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Chitin And Chitosan Fibers

Chitin is a polysaccharide extracted from the shells of marine crustaceans. While chitosan is the most important derivative of chitin. Alfa Chemistry provides high-quality chitin and chitosan fiber products to meet the needs of biomaterial research.


Chitin and chitosan are natural polymers extracted from various plants and animals. Benefiting from their unique properties such as biodegradability and biocompatibility, chitin and chitosan fibers have always been extremely attractive in the research and application of chemistry, biochemistry, biology, biotechnology, medicine, pharmacology, food science, marine science, agriculture and many other related fields.


  • Chitin
    The chemical formula of chitin is (C8H13O5N)n. It is a polymer composed of 1000 to 3000 acetylglucosamine residues connected to each other through 1,4 glycoside chains. According to its origin, chitin exists in nature in three polymorphic forms, namely α-chitin, β-chitin and γ-chitin. The α-chitin, β-chitin and γ-chitin correspond to antiparallel, parallel and alternating arrangements of polymer chains, respectively.


  • Chitosan
    Chitosan is a product with a deacetylation degree of chitin over 70%, and it is also the only natural alkaline polysaccharide discovered so far. This biopolymer is a linear polysaccharide composed of 2-amino-2-deoxy-(1-4)-β-D-glucopyranose residues (D-glucosamine units). The amino group in the molecular structure of chitosan is more reactive than the acetylamino group in the chitin molecule, which makes the polysaccharide have excellent biological functions and can carry out chemical modification reactions. As a renewable biopolymer, chitosan has attracted extensive attention due to its biodegradability, biocompatibility, nontoxicity, ease of chemical modification, and excellent chelation ability.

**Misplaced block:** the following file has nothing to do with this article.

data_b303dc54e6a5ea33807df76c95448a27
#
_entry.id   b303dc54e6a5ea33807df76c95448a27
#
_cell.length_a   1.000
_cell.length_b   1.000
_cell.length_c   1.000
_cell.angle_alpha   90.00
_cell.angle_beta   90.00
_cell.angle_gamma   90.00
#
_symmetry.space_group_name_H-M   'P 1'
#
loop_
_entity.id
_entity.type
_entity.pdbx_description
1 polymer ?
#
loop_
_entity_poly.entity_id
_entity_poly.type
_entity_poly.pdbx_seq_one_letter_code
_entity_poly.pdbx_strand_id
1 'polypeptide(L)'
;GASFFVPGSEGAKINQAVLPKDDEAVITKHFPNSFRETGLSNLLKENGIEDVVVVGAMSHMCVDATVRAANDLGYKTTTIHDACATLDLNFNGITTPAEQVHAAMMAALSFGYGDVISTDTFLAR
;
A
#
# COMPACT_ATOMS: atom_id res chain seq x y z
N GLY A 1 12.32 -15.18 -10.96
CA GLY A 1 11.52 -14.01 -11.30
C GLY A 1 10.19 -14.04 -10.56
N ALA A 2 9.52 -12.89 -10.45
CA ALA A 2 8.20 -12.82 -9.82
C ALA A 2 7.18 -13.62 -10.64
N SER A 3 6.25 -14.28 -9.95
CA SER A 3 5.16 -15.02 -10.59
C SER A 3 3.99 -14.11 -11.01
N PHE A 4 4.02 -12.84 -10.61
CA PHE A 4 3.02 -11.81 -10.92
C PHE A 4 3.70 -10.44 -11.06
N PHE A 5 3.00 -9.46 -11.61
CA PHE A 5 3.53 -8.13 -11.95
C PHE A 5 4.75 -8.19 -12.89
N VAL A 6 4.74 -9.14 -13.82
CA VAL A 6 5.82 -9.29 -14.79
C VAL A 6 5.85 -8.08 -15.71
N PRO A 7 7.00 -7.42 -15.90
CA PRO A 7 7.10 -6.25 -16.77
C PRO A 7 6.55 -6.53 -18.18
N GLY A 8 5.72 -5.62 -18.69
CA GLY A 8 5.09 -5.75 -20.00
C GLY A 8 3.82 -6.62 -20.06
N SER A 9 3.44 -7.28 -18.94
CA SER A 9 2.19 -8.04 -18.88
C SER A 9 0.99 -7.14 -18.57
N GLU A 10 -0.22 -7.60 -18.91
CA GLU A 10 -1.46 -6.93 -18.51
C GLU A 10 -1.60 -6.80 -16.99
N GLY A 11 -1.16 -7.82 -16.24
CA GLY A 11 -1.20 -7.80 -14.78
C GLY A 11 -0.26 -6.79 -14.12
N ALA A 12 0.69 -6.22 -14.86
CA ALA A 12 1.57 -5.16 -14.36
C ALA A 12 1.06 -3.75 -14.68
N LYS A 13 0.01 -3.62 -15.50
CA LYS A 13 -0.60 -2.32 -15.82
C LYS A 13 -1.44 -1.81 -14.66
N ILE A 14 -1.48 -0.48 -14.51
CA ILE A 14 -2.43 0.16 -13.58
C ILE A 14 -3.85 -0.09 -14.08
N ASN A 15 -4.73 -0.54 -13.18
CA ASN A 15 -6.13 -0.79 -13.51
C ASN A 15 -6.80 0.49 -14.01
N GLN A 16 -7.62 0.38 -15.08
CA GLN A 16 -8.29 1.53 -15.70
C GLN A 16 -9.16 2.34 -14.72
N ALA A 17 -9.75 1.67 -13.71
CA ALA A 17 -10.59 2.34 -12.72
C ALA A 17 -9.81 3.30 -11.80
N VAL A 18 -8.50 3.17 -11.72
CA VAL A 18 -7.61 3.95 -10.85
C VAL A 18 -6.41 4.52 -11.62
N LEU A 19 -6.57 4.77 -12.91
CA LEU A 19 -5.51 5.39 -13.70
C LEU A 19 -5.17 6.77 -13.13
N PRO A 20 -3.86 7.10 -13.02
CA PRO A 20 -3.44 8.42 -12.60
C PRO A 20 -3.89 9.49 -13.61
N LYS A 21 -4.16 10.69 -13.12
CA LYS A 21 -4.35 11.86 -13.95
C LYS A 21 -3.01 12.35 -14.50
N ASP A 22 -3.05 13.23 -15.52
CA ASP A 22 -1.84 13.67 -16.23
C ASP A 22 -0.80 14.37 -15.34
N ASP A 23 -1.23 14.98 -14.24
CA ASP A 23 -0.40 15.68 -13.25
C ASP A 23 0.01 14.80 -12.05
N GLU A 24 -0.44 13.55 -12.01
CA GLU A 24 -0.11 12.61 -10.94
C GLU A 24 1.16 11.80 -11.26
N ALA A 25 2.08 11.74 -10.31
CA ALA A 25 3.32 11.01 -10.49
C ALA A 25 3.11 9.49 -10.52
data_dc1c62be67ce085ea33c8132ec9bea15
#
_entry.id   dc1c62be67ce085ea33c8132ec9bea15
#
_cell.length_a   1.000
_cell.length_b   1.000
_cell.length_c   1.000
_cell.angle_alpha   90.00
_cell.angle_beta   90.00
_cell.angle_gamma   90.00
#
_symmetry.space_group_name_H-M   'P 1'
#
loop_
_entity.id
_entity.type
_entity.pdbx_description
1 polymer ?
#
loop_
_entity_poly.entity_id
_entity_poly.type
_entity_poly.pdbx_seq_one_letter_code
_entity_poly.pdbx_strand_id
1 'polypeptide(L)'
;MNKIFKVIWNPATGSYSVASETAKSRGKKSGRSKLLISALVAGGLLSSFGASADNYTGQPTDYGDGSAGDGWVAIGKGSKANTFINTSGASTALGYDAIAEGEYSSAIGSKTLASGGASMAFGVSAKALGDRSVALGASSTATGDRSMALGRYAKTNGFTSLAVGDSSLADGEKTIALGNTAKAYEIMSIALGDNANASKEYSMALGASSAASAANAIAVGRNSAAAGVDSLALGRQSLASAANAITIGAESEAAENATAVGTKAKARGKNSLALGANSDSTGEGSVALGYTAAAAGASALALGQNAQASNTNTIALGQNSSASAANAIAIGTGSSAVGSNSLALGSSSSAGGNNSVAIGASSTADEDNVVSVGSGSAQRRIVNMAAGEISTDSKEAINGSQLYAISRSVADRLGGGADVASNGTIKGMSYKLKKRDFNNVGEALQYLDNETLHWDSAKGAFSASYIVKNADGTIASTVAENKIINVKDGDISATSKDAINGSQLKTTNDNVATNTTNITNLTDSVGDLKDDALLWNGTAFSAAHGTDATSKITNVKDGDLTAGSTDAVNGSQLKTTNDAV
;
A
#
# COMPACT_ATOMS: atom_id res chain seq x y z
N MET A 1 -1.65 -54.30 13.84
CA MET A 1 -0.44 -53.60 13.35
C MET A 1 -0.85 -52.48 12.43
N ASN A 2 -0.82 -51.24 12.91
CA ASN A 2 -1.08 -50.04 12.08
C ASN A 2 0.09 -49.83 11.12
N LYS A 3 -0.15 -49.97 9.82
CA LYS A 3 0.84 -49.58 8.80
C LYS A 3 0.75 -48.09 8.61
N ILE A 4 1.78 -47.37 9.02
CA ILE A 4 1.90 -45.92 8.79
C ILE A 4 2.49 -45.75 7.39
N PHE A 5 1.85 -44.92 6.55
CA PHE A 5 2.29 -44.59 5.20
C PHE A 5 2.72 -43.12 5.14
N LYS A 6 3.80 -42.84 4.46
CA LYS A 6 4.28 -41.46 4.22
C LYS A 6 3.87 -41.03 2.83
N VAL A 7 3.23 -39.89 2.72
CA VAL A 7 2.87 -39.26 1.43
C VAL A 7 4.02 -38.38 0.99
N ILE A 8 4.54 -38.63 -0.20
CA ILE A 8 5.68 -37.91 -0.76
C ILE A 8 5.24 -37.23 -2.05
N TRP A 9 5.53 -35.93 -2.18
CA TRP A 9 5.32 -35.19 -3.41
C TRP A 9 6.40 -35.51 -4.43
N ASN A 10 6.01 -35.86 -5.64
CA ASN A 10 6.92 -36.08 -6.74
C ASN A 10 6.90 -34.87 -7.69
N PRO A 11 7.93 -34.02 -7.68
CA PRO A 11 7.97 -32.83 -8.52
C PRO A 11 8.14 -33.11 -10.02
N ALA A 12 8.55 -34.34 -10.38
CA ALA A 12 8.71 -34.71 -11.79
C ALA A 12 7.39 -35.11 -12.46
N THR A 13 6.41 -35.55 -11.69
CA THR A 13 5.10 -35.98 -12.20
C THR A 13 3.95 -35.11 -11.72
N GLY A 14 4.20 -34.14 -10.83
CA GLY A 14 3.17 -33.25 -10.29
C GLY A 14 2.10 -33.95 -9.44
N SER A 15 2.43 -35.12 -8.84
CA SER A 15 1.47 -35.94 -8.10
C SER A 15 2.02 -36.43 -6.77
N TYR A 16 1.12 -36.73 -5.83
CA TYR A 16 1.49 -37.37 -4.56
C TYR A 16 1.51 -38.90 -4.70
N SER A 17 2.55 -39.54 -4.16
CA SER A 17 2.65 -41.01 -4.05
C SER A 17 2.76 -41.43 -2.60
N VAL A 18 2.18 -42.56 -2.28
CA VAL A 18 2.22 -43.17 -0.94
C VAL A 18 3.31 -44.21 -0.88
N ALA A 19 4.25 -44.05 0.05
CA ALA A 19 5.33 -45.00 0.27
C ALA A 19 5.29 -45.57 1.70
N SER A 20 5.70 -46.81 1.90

In general, crystalline polysaccharides such as chitosan and cellulose have poor water solubility. The semi-crystalline structure of chitin and the presence of a strong intramolecular and intermolecular hydrogen bond network provide the insolubility of this polymer in common organic and inorganic solvents. Chitosan is insoluble in organic solvents or water, but it is soluble in most acidic aqueous solutions such as acetic, citric, formic, oxalic and lactic acids, below its pKa (pH = 6.5), and some other solvents such as dimethyl sulfoxide, p-toluenesulfonic acid, and 10-camphorsulfonic acid.

Fiber Preparation Method

Fiber Preparation Method

In general, typical fiber preparation methods include melt spinning, dry spinning, and wet spinning. However, since the melting points of chitin and chitosan are higher than the thermal decomposition temperature, melt spinning is not feasible. Due to their dissolution properties, dry spinning also appears to be more difficult to achieve. At present, the spinning technology of chitin and chitosan fibers adopts wet spinning, such as electrospinning technology.


  • Biomedical
    Researchers have successfully used chitin and chitosan fibers for various pharmaceutical and biomedical applications. Chitin and chitosan fibers can be used to develop drug delivery systems, make biodegradable bandages, serve as inert diluents for drugs, wound dressings and scaffolds for tissue engineering, and many other potential uses.[1]
  • Water Treatment
    The presence of functional groups on chitosan, namely free amines and hydroxyl groups, enables it to have good pollutant adsorption capacity. For example, A. Mirmohseni et al. developed chitosan hollow fibers as efficient biosorbents for dyes. [2]
  • Cosmetic
    Chitosan-based nanofibers have been used in the cosmetic industry for skin healing and other medical and therapeutic properties. Chitosan fiber is highly hydrophilic and biocompatible, making it an ideal material for the production of masks. Additionally, they can be used to carry various bioactive ingredients for sustained release to the skin. [3]


  1. HakimaEl Knidri, et al. Handbook of Chitin and Chitosan, 2020, 1, 35-57.
  2. Mirmohseni, et al. Bioresource Technology, 2012, 121, 212-220.
  3. Y. Qin, et al. J Textile Eng Fashion Technol. 2017, 1(6):228-231.

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